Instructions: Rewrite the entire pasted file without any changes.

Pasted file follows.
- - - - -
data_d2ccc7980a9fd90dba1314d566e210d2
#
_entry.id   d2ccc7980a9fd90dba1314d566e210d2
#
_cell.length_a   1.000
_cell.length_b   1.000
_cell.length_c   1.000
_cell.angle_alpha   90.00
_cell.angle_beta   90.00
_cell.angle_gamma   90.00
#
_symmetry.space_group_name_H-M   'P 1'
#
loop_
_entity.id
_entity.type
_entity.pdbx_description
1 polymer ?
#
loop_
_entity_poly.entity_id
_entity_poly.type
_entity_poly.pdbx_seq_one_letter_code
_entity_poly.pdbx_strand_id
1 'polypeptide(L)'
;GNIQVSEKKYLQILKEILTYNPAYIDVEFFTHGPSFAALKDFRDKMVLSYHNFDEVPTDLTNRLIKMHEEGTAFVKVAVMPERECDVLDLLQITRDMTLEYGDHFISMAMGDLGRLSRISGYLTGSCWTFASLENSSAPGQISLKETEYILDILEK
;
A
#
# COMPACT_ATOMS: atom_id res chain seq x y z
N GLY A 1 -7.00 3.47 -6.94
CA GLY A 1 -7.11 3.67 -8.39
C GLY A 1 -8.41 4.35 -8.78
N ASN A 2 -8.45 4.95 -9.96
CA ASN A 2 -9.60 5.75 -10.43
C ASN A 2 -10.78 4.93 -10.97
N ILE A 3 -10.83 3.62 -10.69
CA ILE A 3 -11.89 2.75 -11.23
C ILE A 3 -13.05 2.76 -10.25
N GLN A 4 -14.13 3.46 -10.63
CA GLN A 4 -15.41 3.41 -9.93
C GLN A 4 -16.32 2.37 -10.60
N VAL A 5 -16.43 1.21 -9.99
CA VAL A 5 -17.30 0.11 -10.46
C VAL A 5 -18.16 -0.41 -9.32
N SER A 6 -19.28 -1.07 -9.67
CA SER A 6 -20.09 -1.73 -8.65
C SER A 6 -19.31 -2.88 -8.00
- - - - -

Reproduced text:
data_d2ccc7980a9fd90dba1314d566e210d2
#
_entry.id   d2ccc7980a9fd90dba1314d566e210d2
#
_cell.length_a   1.000
_cell.length_b   1.000
_cell.length_c   1.000
_cell.angle_alpha   90.00
_cell.angle_beta   90.00
_cell.angle_gamma   90.00
#
_symmetry.space_group_name_H-M   'P 1'
#
loop_
_entity.id
_entity.type
_entity.pdbx_description
1 polymer ?
#
loop_
_entity_poly.entity_id
_entity_poly.type
_entity_poly.pdbx_seq_one_letter_code
_entity_poly.pdbx_strand_id
1 'polypeptide(L)'
;GNIQVSEKKYLQILKEILTYNPAYIDVEFFTHGPSFAALKDFRDKMVLSYHNFDEVPTDLTNRLIKMHEEGTAFVKVAVMPERECDVLDLLQITRDMTLEYGDHFISMAMGDLGRLSRISGYLTGSCWTFASLENSSAPGQISLKETEYILDILEK
;
A
#
# COMPACT_ATOMS: atom_id res chain seq x y z
N GLY A 1 -7.00 3.47 -6.94
CA GLY A 1 -7.11 3.67 -8.39
C GLY A 1 -8.41 4.35 -8.78
N ASN A 2 -8.45 4.95 -9.96
CA ASN A 2 -9.60 5.75 -10.43
C ASN A 2 -10.78 4.93 -10.97
N ILE A 3 -10.83 3.62 -10.69
CA ILE A 3 -11.89 2.75 -11.23
C ILE A 3 -13.05 2.76 -10.25
N GLN A 4 -14.13 3.46 -10.63
CA GLN A 4 -15.41 3.41 -9.93
C GLN A 4 -16.32 2.37 -10.60
N VAL A 5 -16.43 1.21 -9.99
CA VAL A 5 -17.30 0.11 -10.46
C VAL A 5 -18.16 -0.41 -9.32
N SER A 6 -19.28 -1.07 -9.67
CA SER A 6 -20.09 -1.73 -8.65
C SER A 6 -19.31 -2.88 -8.00